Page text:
This woodpecker builds its home in the hollow of decaying trees or wood fragments and lays approximately 3 to 6 white eggs. This Hairy Woodpecker’s drumming sounds comparable to the Downy Woodpecker’s, although it is quicker and the separate beats are not as distinct.


Hairy Woodpeckers may be discovered in forests on the trunks or major branches of big trees, but they’re also located in a range of settings such as woodlots, gardens, and cemeteries.

7. Red-Bellied Woodpecker

Red-bellied Woodpecker

Throughout the year, the most widespread woodpecker observed within South Carolina is none other than the red-bellied woodpecker. These woodpeckers have been found in almost 35 percent of the state’s checklists.

Because these woodpeckers have red crowns, Red-bellied Woodpeckers are often confused with Red-headed Woodpeckers, although they are considerably shorter. Female Red-bellied Woodpeckers possess no redhead and just reddish napes.

These woodpeckers have a faint red underbelly that is difficult to see, but they feature the classic black and white patterns on their back sides.


Red-bellied Woodpeckers are located in the eastern United States and are not migratory. Red-bellied Woodpeckers can be frequently spotted at bird feeders, particularly if you live anywhere near forested regions.

They have a characteristic booming rolling cry, so you will frequently hear these woodpeckers before you can see them.


Red-bellied Woodpeckers feed on bugs, spiders, grass grains, berries, and nuts. These birds will also consume nestlings on occasion. They build their nests on decaying trees and may utilize the same one season after season. They deposit 4 to 5 whitish eggs upon a bed of wooden chips.

The tongues of the Red-bellied Woodpecker are barbed at the apex and hang out two inches beyond the beak, accompanied by viscous spit. This aids in the capture of food from deep holes. They create a loud cry and beat against trees at a rate of around 19 strokes each second.

Red-bellied Woodpeckers are widespread in eastern forests and woodlands, but they can also be found at bird feeders.

8. Red-Cockaded Woodpecker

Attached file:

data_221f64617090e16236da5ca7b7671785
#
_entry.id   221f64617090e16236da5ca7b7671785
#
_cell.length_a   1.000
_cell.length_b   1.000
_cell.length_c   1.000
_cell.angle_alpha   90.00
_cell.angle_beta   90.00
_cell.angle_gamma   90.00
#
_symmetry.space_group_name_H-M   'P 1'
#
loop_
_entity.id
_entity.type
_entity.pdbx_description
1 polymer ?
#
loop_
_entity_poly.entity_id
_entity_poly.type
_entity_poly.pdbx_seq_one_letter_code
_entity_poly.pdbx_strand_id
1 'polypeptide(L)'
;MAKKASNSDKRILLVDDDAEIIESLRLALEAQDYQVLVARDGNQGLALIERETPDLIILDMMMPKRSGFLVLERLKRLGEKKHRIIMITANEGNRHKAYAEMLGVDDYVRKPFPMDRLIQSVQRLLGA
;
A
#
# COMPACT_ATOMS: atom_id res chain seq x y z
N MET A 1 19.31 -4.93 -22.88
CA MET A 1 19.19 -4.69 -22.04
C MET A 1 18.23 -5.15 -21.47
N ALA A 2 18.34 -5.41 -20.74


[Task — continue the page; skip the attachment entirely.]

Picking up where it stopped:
Red-Cockaded Woodpecker

Red-cockaded Woodpeckers, relatively uncommon throughout South Carolina, have been sighted at various natural bird habitats.

Red-cockaded Woodpeckers are vulnerable to extinction and barely robin-sized, making them difficult to notice. Their backs are striped in black and white, and they are lighter beneath with big white cheek spots. Male woodpeckers have a practically imperceptible crimson stripe on the inside of their cheeks.

Red-cockaded Woodpeckers maintain a restricted distribution throughout the southeastern United States. Red-cockaded Woodpeckers are currently threatened due to habitat degradation caused by the harvesting of ancient longleaf trees, with an 86 percent fall in population since 1967.


In flocks, they hunt among pine trees, eating bugs and larvae, including ants, beetles, and especially centipedes.

They will also consume pine nuts, wild blackberry, blueberry, and grapes. The Red-cockaded Woodpecker builds its nests among pine trees that have been weakened by a fungus.

They deposit 2 to 5 whitish eggs and dig sap wells under the nesting cavity to prevent predators.

In case you live anywhere close to pine forests, Red-cockaded Woodpeckers can be drawn to your backyard by food, including blackberries. Plant natural berry-producing plants like grape, bayberry, hackberry, or elderberry.


As you can see in our article on woodpeckers in South Carolina, South Carolina is residence to more than just a few birds; it also has a plethora of biodiversity, including eight kinds of woodpeckers.

However, this is simply the tip of the iceberg; there is much more to learn regarding the birds that are migratory across South Carolina.

It’s a popular hangout for many of our feathery companions.

We hope that this article on woodpeckers in South Carolina will prove to be useful to you.


What does a South Carolina woodpecker look like?

South Carolina is home to the Downy as well as Hairy woodpeckers. They appear to be physically identical. The conventional field identifying clues are the total size as well as bill size.

The black and white plumage pattern of the Downy is similar to that of the substantially bigger Hairy Woodpecker.

Is it rare to see a woodpecker?

Even though their appearance and habits vary, the majority of these species are common and easily encountered. While many woodpecker species have thriving numbers, none are immune to human challenges, which vary from loss of habitat to hazardous chemicals.

Last Updated on March 22, 2023 by Lily Aldrin

About Lily Aldrin

I am Lily Aldrin. I attended Cornell University, where I obtained my degree to become an Ornithologist so I could pursue my love of these magnificent creatures in and out of their natural habitats.